5 Tips for Franchisees

Chris Crisman
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Follow the Playbook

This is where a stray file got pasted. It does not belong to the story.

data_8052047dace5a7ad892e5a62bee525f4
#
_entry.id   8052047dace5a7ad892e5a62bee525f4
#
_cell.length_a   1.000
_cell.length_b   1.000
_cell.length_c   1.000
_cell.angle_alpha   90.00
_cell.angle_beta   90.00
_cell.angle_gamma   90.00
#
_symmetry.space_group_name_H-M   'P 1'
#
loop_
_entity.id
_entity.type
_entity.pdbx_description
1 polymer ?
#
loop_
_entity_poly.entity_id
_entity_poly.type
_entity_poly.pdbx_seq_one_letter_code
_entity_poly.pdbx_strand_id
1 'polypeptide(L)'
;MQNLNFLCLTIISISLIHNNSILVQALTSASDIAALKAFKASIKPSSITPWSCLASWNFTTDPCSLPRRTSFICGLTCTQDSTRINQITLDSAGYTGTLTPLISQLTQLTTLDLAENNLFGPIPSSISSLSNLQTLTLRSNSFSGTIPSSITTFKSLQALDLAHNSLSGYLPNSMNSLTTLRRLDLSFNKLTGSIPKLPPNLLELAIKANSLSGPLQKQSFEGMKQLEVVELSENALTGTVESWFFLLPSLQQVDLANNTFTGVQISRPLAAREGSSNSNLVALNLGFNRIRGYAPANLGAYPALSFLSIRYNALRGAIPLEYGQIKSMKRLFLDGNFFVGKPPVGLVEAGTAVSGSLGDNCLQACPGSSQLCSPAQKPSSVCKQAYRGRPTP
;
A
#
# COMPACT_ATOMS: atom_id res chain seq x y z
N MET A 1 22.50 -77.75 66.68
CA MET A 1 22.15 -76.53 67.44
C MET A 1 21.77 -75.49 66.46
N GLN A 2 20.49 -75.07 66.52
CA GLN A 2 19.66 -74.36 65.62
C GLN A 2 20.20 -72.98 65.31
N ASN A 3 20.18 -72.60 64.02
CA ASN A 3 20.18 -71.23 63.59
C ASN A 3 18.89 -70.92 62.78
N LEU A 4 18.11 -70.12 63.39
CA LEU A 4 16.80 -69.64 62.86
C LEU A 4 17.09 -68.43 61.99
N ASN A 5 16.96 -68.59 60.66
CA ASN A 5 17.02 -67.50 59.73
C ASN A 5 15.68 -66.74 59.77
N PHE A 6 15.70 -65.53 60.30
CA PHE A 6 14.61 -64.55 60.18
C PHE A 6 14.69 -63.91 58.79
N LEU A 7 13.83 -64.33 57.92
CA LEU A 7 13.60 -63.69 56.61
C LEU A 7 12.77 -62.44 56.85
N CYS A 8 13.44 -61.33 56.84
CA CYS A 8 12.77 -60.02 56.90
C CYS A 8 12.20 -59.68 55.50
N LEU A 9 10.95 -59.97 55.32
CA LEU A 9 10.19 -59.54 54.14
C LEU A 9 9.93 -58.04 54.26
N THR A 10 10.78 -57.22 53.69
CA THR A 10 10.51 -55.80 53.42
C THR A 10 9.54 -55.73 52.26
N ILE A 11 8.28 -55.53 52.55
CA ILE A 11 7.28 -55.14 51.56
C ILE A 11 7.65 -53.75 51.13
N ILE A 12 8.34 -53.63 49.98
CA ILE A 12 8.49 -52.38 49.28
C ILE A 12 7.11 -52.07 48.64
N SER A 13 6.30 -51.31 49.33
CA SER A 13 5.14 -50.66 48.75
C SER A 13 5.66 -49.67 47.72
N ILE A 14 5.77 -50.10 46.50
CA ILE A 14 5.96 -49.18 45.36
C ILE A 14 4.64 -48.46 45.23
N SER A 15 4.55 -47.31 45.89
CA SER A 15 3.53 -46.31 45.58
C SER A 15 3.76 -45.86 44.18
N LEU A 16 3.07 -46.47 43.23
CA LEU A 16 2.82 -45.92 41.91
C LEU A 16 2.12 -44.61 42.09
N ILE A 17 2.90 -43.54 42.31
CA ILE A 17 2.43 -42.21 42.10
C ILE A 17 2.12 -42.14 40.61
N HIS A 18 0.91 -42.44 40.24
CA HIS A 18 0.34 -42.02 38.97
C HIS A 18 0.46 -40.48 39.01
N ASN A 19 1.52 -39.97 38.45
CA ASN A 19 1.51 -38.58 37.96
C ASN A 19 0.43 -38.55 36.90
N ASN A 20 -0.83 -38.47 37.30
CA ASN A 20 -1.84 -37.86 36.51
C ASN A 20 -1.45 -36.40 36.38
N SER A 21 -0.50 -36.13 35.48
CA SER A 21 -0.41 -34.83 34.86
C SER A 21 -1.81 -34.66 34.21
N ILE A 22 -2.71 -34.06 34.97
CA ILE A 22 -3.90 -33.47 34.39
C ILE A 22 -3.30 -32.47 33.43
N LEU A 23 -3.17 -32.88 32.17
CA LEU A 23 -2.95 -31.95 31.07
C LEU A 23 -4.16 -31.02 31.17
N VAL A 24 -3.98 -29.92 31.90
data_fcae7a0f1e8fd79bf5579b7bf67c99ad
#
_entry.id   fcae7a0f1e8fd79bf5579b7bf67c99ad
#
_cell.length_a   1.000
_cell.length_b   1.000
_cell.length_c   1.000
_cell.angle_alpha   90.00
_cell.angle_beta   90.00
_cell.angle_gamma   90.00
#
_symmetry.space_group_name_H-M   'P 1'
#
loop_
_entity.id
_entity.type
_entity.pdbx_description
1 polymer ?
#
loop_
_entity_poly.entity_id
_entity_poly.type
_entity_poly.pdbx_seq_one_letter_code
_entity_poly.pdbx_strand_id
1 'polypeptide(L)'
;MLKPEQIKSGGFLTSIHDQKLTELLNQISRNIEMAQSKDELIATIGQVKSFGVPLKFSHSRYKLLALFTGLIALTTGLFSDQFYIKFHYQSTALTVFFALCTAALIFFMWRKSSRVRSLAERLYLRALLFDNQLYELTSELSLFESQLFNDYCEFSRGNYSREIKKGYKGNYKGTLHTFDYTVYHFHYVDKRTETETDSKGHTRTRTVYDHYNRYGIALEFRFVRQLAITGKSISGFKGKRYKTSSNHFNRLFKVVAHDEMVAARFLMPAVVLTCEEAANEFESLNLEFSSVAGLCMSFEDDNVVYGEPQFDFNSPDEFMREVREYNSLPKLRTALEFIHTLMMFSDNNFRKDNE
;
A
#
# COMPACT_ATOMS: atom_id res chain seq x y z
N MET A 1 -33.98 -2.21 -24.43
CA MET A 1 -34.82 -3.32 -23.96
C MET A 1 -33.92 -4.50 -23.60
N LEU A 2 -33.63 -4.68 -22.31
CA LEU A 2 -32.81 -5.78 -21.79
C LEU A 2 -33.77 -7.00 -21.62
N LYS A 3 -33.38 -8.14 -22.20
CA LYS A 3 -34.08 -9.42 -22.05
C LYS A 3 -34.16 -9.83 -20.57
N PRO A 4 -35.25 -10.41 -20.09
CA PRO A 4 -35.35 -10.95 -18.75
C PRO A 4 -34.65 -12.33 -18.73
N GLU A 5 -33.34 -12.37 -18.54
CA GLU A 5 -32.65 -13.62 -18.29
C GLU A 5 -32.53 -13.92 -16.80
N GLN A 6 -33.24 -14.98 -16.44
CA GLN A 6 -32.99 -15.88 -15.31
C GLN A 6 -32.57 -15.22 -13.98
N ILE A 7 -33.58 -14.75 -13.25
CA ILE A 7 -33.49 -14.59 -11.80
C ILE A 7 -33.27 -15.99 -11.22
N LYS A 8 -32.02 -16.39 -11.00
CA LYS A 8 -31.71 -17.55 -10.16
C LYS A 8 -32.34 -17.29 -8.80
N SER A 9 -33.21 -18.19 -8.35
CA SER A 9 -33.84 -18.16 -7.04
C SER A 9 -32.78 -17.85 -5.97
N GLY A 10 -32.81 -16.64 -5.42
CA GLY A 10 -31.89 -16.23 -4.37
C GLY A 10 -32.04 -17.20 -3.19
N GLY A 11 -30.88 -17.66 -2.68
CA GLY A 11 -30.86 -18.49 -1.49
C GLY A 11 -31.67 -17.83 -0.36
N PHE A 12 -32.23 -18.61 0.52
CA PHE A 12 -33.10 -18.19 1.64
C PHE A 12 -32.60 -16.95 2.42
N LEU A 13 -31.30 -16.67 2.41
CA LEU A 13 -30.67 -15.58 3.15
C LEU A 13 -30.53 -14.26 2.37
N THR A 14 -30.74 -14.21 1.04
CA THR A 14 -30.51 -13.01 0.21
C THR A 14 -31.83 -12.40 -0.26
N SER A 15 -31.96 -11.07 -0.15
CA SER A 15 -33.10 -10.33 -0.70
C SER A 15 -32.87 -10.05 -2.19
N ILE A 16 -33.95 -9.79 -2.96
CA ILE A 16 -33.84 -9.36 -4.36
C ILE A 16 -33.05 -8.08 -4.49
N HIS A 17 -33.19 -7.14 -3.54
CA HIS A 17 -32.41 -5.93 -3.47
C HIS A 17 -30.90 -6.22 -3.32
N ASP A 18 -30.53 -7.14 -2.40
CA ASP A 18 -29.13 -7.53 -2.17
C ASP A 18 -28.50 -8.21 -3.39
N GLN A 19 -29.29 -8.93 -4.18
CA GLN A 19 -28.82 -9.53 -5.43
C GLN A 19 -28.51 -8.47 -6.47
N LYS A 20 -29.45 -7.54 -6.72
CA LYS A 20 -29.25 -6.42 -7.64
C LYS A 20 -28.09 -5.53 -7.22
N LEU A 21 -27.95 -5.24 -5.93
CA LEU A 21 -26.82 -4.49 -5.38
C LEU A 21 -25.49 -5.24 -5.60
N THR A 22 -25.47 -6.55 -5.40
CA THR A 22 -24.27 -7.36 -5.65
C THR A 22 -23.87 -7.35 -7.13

A franchisor didn’t become one just by luck. The company has a proven product and business model, which, lucky you, means that the hard work’s already been done. As a franchisee, you should learn what sets your company apart. For example, at Five Guys Burgers and Fries, a burger chain based in Lorton, Virginia, that Jerry Murrell and his sons grew into $483 million company, an obsession with detail is key. “About five years ago, hurricanes killed the tomato crop in Florida, and prices went from $17 to $50 a case,” Murrell recalls. “I suggested using one slice instead of two. My kids were furious: ‘It should be two! Always!’ They were right — it’s too easy to start slipping down that slope. We stuck with two slices, and so did our franchisees.”